History has defined the speakeasy as being pretty cool. This is not surprising – it combined breaking the law with alcohol, which is a recipe for success (the fact that drinking alcohol was the illegal activity only made it cooler). Pop culture has thrown in jazz and other sorts of ribald activities as part of the speakeasy, only helping to show how great this type of bar was. The speakeasy has been transformed over time to private supper and drink clubs, where you need to know the right people/passwords or be able to write cheques for ridiculous sums of money. Last year the speakeasy concept came to Toronto beer geeks through the Saloon League, an invitation only beer club that legally brings in beers from outside of Ontario and serves them in houses around the city.
I’ve kept my mouth shut about the Saloon League for two reasons. On one hand, this may come across as a petty attack from someone mad about not being invited into the club (but, to crib from Groucho Marx and Woody Allen, I wouldn’t want to be a part of any club that would have me as a member). You may read this as such and have a valid argument. The other reason is that I also know many members of the Saloon League and they may not be appreciative of my comments. I’m not trying to make this personal, though – my comments would be the same no matter who runs the Saloon League and I have no interest in outing the members. But the recent article in the Toronto Star from last week pushed me to finally write this post.
One big complaint about the Saloon League is that for an underground, invitation only club they sure do love their publicity (it was also featured by blogTO and got a mention in The Grid). The website takes name and email addresses for people that want to join and a Twitter account routinely posts pictures of the beers being consumed. For something based off the speakeasy format, this isn’t very hush-hush. And though all the articles make it seem like there might be a possibility of joining, it has still been tightly controlled by a small group of people who are mainly in the beer industry. What’s the point of advertising your private club when nobody can get in? For people who have tried to join, all the publicity reeks of narcissism and bravado. I don’t care if people host private beer gatherings. It goes on all the time with tastings, especially in craft beer circles where the spirit of one-upsmanship runs wild. People may post pictures on Twitter or give recaps on Bar Towel, but never has it gone to this extent before.
Those in charge of the Saloon League like to talk about how great it is to bring all these beers in Ontario, but what is it doing to improve the state of craft beer in Ontario? Surely it is not helping expand the number of people drinking craft beer. The club is catering to those people already obsessed with beer and only serving a purpose of allowing them to drink beers never served in Ontario. It is designed to be about who you know, not for the average beer consumer that wants to learn more. Is it doing anything to help change the liquor laws by letting licensees bring these beers to Ontario? Nope, these are just kegs being brought in under personal exemptions and doing nothing to help increase access to beers from other provinces or countries.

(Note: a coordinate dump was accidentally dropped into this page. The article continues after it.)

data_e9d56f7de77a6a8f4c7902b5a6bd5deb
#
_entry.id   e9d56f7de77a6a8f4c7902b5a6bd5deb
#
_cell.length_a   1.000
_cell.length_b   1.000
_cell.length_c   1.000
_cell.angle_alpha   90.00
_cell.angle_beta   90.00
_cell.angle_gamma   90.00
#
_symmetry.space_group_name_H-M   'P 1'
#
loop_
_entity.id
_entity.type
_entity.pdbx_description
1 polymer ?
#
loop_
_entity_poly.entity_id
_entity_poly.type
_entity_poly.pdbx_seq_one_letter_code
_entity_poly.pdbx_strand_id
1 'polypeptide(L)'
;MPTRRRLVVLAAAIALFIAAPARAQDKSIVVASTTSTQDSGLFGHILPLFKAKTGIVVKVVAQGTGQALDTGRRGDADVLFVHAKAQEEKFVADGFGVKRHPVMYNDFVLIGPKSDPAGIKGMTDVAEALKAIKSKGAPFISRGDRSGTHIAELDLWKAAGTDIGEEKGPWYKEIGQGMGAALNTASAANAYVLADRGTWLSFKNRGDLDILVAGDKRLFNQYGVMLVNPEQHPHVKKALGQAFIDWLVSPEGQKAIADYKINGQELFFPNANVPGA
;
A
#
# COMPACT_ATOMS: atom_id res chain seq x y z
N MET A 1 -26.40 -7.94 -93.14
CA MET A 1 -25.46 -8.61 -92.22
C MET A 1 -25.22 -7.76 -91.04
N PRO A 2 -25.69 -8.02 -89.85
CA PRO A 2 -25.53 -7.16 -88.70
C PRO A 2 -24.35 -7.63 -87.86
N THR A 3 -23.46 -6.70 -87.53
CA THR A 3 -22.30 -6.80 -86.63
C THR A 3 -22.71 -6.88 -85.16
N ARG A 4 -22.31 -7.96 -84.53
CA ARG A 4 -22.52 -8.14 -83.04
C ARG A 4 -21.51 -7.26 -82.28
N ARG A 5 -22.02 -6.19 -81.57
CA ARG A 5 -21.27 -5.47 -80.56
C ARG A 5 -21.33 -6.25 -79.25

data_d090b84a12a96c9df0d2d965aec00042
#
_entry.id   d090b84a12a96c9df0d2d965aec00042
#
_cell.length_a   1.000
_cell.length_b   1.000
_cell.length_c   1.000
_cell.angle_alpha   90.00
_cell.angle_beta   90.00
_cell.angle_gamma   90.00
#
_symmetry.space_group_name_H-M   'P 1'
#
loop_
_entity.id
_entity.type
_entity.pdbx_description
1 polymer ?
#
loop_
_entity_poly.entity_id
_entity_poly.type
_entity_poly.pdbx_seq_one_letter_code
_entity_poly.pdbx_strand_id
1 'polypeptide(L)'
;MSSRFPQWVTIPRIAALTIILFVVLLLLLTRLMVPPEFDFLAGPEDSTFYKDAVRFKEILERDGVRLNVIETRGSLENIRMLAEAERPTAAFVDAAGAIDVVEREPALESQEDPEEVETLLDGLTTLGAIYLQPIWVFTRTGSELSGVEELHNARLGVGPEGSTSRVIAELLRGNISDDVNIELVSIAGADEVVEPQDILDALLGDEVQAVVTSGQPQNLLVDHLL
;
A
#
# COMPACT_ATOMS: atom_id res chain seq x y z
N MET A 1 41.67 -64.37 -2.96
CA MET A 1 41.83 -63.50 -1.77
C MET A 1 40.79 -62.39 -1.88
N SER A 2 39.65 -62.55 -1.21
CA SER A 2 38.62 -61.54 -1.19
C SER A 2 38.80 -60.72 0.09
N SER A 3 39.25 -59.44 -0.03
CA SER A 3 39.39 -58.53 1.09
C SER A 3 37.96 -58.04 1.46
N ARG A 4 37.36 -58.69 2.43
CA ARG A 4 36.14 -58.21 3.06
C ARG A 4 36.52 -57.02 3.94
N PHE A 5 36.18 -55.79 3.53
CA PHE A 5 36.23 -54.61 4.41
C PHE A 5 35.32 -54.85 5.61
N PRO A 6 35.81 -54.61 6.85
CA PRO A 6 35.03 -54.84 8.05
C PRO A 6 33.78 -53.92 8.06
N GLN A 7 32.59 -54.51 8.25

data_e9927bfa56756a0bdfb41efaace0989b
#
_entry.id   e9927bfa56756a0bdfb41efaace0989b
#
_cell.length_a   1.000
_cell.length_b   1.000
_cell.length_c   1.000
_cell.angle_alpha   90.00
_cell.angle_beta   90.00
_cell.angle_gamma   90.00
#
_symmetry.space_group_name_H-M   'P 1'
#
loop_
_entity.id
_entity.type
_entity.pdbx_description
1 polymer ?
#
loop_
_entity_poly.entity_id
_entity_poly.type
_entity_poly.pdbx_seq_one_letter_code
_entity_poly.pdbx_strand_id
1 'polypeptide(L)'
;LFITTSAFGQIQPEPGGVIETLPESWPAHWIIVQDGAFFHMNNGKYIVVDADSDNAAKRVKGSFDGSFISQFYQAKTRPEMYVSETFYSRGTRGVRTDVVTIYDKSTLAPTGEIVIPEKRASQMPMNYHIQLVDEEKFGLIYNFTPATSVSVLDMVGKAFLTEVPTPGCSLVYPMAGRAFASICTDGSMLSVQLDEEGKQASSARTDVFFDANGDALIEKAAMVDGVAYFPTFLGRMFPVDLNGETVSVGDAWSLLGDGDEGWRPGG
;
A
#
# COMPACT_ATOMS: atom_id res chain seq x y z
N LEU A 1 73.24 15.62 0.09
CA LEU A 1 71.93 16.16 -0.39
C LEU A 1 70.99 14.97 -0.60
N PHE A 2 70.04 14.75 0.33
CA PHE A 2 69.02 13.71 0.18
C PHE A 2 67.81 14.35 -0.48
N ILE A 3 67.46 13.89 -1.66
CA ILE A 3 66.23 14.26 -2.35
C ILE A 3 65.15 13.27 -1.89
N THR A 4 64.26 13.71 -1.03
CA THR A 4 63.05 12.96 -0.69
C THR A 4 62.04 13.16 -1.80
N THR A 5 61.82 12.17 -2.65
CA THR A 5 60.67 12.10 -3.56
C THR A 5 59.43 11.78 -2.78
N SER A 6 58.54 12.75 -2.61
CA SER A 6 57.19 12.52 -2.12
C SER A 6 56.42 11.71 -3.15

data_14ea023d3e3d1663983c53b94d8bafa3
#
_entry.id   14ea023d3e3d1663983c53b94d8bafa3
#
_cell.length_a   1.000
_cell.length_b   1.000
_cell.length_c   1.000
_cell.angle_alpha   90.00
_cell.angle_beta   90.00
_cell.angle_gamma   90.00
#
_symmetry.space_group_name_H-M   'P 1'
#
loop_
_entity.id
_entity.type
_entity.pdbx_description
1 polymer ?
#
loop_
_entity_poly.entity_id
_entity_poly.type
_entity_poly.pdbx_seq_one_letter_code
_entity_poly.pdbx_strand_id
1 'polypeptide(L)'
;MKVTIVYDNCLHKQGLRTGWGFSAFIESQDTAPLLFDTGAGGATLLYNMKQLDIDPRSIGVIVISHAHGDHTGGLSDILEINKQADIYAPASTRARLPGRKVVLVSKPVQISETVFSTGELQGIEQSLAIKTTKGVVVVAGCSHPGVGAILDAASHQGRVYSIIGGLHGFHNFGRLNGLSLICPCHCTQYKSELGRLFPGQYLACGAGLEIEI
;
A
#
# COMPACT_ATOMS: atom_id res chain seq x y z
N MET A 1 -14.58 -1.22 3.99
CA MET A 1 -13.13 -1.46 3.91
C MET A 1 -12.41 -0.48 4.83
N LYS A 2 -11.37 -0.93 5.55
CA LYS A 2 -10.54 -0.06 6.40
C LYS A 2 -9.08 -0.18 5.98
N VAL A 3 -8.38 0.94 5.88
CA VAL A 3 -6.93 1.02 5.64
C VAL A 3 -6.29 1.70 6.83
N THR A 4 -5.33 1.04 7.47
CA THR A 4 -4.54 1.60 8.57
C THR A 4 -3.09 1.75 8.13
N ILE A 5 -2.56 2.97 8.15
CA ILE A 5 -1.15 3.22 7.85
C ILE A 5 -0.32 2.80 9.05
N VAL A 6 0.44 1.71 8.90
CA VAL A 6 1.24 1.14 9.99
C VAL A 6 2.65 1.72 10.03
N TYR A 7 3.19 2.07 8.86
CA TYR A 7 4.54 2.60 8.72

My other main issue with the Saloon League is that it perpetuates the idea that American craft beers (plus the odd one from Quebec) are better than those from Ontario. Rather than encouraging the Ontario beer industry, these underground gatherings focus on the exclusivity and mystique of American beers. It would be nice to have more American beers in Ontario, but bringing kegs back for a select group of individuals is not the answer to our problems. Obviously these are industry people who have done a lot for craft beer in Ontario and I’m not claiming them to be anti-Ontario, but the Saloon League feels like an insult to all that work.
That is my case against the Saloon League and I don’t expect everyone to agree with me. It is easy to understand the reasons behind starting the group – craft beer is getting more mainstream with hour-long waits to get into events like Beaulo. The Saloon League restores some of the exclusivity that craft beer has had for the past five or ten years. But isn’t half of the fun of being an underground beer club actually being underground?